These schemes cause the homeowner to lose much-needed money. Worse, because the homeowner believes the foreclosure "consultant" is handling the situation, the homeowner does nothing during the crucial time period when action must be taken. By the time the homeowner realizes he has been scammed, it is too late to get current on the loan, negotiate with the lender, sell the house, or find effective assistance.

3. Stealing the Home Without the Homeowner's Knowledge

In these schemes, the foreclosure scammer gets the homeowner to unwittingly surrender ownership of the home. Often, the foreclosure consultant promises that he will bring the mortgage up to date and allow the homeowner to stay in the home, setting up a payment plan for the homeowner to pay him back. The victim doesn't realize that the home has actually been sold to the scammer (usually at a ridiculously low price) and ends up paying extremely high rent to stay in the home.

Sometimes, the homeowner believes she is merely signing new loan documents to bring the mortgage current, but instead is signing title over to the scammer. Or the scammer may simply forge the homeowners' signature on documents.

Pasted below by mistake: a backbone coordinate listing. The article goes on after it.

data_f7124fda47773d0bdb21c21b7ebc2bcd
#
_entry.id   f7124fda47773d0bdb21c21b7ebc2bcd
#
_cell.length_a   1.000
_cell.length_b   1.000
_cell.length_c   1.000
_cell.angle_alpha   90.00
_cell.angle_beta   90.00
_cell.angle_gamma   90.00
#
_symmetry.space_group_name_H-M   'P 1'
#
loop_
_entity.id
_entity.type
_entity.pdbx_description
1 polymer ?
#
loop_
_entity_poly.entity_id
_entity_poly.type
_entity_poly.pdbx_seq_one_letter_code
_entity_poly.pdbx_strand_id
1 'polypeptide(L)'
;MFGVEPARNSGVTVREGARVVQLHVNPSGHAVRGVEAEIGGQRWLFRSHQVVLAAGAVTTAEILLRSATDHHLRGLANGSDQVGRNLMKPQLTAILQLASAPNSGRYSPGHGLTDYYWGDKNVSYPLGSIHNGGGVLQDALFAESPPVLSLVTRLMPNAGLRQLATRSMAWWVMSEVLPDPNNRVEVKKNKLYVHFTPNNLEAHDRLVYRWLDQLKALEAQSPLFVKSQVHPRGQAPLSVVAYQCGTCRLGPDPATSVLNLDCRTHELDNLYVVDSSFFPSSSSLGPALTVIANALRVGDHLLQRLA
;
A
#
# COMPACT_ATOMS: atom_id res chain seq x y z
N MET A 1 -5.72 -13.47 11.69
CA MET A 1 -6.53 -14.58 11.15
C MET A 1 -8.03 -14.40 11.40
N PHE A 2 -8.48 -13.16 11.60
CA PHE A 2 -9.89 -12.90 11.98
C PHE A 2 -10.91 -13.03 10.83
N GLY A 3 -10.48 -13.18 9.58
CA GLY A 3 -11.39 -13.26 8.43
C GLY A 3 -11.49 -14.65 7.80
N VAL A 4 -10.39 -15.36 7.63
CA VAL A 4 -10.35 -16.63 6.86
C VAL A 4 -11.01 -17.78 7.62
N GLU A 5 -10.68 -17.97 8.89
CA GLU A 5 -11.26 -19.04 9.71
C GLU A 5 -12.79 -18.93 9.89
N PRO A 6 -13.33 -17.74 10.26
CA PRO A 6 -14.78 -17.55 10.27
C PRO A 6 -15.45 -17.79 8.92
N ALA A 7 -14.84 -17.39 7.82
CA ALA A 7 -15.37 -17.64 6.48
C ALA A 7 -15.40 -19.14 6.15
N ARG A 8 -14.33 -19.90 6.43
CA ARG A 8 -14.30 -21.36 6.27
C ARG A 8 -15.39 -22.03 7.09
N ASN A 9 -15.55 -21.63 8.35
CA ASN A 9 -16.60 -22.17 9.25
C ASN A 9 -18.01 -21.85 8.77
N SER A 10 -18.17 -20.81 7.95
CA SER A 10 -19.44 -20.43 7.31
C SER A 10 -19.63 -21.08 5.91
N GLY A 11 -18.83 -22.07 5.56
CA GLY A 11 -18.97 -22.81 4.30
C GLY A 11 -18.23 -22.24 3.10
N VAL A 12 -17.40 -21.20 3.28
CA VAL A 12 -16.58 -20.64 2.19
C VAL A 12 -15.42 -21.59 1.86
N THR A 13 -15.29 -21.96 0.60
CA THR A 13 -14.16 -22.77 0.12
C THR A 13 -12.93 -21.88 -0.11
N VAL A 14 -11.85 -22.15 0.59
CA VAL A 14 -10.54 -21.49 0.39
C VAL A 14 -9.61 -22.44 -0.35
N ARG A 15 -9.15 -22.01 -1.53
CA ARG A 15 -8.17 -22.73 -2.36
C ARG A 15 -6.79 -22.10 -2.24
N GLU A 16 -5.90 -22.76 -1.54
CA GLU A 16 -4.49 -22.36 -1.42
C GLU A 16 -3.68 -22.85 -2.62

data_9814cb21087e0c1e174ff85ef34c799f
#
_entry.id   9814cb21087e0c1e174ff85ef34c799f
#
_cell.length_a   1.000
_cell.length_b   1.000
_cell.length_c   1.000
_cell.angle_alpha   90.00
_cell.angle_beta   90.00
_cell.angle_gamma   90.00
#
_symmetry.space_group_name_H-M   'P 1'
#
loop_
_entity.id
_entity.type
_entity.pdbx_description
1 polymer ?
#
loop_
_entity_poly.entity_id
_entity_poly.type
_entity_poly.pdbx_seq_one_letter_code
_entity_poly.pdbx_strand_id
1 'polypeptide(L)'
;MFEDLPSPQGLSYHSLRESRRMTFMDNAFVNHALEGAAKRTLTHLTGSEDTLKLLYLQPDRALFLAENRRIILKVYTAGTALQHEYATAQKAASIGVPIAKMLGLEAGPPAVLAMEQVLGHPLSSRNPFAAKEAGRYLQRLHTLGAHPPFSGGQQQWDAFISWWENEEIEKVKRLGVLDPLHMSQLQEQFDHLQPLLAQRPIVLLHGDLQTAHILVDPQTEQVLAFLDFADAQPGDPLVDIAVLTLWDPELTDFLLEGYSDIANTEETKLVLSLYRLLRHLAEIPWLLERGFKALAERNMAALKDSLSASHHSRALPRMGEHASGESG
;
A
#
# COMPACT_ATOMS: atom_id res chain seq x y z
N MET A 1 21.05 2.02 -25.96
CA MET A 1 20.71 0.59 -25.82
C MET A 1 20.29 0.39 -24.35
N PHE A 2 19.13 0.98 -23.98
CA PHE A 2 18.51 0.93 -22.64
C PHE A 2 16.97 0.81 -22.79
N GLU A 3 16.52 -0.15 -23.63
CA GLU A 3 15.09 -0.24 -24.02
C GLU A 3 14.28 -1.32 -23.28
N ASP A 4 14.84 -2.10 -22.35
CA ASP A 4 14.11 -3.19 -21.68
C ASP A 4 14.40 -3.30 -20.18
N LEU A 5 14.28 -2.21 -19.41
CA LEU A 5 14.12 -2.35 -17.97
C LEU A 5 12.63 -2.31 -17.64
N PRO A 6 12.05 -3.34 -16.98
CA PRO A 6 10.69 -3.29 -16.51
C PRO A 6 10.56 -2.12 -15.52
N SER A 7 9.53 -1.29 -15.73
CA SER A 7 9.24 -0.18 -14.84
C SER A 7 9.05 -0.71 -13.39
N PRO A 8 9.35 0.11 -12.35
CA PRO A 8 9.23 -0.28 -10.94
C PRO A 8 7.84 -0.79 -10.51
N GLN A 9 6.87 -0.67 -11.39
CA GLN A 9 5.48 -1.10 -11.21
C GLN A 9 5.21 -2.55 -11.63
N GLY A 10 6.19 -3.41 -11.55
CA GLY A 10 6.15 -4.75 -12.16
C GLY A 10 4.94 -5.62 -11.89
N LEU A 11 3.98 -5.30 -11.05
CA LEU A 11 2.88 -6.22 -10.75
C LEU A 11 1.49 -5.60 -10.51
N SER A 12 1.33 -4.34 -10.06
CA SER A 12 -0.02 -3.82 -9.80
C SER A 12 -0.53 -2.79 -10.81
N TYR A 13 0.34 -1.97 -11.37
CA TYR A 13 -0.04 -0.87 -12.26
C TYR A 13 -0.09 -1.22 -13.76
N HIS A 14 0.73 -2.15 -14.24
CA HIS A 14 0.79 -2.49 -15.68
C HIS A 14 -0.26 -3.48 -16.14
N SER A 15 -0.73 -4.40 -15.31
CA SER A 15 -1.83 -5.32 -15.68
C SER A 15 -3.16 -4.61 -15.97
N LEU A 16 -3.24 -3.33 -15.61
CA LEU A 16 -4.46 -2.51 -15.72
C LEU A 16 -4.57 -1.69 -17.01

Profile of a Scammer: What to Look For

The people and companies that prey upon homeowners in foreclosure use many tactics to gain the homeowner's trust. Here are some examples:

  • The scammer contacts you by telephone, mail, or even knocks on your door (legitimate foreclosure consultants don't seek you out, you must go to them).
  • The scammer is smooth-talking and preys upon your desperation.
  • He provides little or no information about the foreclosure process.
  • Many scammers claim government affiliation.
  • They often use "affinity marketing" -- Spanish-speakers marketing to Spanish-speakers, Christians to Christians, senior citizens to senior citizens, and so on.
  • Some offer "testimonials" from other customers.
  • They claim the process will be quick and easy (dealing with foreclosure is never quick and easy) and use messages such as: "Stop foreclosure with just one phone call" or "I'd like to $ buy $ your house" or "Do you need instant debt relief and CASH?"